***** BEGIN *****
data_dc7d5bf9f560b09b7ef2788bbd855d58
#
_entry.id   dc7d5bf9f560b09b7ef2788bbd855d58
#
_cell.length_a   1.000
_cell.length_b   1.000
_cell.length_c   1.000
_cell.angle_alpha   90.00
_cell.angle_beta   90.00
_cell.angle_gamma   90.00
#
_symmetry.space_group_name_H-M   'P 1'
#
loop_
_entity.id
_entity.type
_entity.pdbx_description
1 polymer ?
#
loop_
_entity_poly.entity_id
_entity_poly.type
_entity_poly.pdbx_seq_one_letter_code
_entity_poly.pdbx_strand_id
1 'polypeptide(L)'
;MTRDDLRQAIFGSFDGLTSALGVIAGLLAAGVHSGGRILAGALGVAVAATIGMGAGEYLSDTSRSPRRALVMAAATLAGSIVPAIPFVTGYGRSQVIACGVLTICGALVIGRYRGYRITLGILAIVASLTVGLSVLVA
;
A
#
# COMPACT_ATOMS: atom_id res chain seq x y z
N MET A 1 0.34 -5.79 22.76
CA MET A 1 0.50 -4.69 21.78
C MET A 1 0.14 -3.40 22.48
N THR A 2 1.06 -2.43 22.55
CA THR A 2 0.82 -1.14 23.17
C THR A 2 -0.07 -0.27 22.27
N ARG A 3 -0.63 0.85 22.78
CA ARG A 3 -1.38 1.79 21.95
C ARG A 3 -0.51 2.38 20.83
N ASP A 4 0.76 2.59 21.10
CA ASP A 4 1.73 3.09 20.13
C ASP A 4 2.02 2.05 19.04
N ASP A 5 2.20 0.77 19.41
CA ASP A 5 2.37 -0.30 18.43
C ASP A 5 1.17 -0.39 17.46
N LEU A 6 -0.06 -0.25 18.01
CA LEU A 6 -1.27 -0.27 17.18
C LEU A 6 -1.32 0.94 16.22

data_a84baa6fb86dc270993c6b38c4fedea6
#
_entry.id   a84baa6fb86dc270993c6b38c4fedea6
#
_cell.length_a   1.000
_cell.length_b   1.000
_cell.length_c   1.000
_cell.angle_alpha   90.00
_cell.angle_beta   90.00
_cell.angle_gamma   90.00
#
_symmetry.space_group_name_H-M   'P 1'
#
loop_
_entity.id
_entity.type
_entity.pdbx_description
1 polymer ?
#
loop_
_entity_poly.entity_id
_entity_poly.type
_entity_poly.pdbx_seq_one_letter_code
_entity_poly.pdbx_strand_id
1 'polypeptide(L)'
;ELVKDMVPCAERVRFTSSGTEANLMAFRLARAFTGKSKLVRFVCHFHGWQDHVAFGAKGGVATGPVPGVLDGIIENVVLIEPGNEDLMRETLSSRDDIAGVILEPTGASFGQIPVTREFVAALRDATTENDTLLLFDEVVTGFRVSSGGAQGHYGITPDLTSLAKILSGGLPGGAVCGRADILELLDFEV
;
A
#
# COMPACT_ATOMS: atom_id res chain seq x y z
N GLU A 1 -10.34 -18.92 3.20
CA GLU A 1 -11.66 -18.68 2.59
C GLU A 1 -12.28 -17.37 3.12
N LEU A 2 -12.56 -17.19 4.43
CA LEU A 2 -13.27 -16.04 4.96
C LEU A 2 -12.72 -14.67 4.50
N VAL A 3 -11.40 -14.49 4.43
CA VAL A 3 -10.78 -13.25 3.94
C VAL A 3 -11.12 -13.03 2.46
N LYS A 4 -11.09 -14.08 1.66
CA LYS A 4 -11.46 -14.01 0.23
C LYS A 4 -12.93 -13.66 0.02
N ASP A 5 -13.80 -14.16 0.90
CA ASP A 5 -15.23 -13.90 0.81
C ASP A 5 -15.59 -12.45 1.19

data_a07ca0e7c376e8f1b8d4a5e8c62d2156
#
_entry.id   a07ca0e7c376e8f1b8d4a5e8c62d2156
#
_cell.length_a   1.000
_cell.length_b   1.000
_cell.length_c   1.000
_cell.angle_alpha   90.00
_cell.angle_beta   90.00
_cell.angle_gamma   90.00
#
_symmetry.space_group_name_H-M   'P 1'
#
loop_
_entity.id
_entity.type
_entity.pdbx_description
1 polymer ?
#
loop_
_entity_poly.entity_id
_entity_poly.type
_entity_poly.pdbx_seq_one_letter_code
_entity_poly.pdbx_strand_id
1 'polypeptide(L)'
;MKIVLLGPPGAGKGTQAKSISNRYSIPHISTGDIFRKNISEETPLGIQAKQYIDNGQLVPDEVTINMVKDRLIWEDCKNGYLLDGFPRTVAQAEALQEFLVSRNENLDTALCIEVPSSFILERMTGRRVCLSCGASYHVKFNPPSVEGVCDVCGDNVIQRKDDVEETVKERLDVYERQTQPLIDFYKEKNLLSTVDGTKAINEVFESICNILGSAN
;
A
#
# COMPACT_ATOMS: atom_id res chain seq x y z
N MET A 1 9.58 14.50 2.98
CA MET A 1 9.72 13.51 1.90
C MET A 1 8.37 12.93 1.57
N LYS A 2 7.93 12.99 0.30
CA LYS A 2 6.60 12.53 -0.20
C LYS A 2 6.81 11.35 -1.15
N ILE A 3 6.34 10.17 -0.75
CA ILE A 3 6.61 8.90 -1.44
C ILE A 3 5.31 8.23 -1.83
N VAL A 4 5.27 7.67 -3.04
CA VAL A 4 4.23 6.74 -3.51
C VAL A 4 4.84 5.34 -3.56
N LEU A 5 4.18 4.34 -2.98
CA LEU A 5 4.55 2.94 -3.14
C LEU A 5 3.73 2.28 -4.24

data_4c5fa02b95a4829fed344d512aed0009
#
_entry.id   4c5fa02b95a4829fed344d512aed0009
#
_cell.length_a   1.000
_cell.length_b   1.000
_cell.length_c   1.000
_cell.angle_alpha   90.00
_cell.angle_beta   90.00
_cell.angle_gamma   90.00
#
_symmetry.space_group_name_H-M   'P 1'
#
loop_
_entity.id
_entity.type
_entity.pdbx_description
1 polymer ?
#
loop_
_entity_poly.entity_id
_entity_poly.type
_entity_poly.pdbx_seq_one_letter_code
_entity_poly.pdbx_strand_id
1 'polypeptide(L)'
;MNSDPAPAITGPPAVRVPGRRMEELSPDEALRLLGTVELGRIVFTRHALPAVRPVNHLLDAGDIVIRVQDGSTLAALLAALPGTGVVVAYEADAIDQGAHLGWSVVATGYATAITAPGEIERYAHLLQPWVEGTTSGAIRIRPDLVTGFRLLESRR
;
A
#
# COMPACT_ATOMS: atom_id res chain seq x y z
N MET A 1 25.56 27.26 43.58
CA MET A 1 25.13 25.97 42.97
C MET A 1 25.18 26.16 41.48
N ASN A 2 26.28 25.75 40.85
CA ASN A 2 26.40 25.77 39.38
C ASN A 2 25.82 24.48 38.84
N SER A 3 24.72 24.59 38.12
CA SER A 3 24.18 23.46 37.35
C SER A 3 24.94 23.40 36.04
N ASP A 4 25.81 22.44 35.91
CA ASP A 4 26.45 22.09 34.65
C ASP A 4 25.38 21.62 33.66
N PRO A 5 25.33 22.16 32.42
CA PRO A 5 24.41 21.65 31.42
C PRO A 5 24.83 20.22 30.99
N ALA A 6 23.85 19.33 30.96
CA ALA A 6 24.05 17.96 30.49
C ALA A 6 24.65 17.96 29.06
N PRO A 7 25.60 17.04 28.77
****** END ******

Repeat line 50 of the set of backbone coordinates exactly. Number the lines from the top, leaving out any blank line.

#